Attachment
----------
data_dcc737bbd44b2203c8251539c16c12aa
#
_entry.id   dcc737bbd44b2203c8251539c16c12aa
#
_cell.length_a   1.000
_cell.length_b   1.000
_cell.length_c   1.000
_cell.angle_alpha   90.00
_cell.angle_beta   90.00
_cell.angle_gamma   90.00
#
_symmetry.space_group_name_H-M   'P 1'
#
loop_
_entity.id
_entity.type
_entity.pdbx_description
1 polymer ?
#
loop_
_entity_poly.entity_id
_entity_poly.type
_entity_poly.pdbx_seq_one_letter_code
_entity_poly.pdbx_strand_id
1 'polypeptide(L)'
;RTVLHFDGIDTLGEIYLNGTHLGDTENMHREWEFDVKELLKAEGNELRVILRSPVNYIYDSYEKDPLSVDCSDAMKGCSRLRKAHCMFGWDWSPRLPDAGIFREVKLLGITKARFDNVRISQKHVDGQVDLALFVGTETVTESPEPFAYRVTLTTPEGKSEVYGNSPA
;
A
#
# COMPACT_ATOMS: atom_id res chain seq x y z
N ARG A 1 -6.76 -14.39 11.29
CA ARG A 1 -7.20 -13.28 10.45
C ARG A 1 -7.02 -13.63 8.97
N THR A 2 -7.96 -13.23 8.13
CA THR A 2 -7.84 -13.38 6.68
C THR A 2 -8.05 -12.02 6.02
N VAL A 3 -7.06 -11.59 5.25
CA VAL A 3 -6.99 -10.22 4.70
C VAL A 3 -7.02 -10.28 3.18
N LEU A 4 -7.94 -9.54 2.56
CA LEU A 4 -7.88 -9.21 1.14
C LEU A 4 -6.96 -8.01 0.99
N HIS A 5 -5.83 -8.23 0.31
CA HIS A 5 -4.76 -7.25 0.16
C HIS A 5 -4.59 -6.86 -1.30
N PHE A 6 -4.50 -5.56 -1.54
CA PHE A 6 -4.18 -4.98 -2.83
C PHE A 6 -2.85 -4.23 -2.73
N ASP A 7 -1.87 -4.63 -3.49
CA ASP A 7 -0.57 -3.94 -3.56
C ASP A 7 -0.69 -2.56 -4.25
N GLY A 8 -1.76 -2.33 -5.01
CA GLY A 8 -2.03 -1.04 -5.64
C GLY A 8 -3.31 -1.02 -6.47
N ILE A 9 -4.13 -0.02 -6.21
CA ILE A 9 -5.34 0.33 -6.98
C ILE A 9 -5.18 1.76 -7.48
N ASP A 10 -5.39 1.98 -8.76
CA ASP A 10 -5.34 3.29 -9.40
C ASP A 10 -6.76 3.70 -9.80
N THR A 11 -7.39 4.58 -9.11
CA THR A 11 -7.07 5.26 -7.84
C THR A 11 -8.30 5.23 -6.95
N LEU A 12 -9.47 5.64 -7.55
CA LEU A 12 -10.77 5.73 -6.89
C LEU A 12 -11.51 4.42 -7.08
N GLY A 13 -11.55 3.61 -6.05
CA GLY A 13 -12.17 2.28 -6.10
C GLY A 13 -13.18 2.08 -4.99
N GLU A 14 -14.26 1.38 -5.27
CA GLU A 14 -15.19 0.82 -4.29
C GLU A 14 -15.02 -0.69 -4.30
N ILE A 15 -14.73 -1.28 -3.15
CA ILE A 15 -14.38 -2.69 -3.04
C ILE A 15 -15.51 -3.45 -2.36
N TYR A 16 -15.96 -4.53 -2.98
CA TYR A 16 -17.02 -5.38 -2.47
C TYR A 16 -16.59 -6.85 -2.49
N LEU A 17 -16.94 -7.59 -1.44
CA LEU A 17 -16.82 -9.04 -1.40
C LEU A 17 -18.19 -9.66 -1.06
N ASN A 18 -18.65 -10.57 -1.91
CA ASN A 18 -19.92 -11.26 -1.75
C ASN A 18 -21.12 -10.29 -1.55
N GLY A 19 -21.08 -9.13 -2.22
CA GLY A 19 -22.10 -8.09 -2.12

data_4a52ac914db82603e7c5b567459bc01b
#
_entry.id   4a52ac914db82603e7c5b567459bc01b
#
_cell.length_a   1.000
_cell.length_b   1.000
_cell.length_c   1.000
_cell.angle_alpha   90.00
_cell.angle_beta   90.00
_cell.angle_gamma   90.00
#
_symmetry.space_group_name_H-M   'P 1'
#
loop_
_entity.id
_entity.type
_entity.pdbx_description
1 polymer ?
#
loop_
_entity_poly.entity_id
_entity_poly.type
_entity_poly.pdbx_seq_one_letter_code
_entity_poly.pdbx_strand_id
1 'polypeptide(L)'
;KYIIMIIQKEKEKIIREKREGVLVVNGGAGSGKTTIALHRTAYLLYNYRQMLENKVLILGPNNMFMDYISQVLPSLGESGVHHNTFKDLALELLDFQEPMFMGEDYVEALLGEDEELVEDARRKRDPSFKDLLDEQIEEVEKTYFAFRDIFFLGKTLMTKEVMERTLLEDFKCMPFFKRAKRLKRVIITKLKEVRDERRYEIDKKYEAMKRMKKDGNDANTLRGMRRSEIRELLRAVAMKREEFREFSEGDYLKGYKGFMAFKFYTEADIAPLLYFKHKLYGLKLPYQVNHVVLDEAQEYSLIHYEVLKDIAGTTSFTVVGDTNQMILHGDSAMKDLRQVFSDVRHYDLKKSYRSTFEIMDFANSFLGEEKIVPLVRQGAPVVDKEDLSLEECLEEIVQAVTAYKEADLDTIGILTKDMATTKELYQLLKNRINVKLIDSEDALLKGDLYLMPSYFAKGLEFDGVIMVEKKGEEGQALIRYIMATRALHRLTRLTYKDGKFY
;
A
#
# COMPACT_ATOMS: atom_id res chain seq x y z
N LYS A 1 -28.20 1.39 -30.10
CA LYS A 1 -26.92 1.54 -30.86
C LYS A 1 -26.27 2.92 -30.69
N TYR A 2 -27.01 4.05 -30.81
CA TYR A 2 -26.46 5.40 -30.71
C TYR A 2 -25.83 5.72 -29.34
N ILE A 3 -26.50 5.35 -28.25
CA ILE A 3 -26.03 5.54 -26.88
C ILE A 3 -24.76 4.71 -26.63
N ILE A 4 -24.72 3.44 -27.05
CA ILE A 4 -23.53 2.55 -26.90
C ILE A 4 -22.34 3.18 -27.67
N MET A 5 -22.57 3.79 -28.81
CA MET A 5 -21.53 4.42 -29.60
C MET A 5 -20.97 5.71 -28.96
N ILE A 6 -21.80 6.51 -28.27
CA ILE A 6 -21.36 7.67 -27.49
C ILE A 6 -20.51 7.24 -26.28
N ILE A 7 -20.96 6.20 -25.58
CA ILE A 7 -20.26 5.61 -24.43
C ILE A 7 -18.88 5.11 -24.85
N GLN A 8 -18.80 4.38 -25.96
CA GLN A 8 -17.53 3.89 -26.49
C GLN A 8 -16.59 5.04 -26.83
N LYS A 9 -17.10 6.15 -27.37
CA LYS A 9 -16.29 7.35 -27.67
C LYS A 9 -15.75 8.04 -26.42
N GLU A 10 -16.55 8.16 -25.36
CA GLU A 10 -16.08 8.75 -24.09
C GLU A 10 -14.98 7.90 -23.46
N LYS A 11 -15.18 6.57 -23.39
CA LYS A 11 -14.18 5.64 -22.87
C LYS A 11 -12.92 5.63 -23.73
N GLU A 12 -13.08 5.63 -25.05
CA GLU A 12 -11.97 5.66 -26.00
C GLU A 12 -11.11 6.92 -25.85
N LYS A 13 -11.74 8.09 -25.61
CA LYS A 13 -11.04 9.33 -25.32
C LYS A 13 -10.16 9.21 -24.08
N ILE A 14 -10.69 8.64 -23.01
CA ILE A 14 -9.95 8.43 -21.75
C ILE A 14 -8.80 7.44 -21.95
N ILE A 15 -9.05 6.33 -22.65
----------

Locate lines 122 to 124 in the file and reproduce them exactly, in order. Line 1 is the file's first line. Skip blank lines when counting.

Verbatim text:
C TYR A 2 -25.83 5.72 -29.34
N ILE A 3 -26.50 5.35 -28.25
CA ILE A 3 -26.03 5.54 -26.88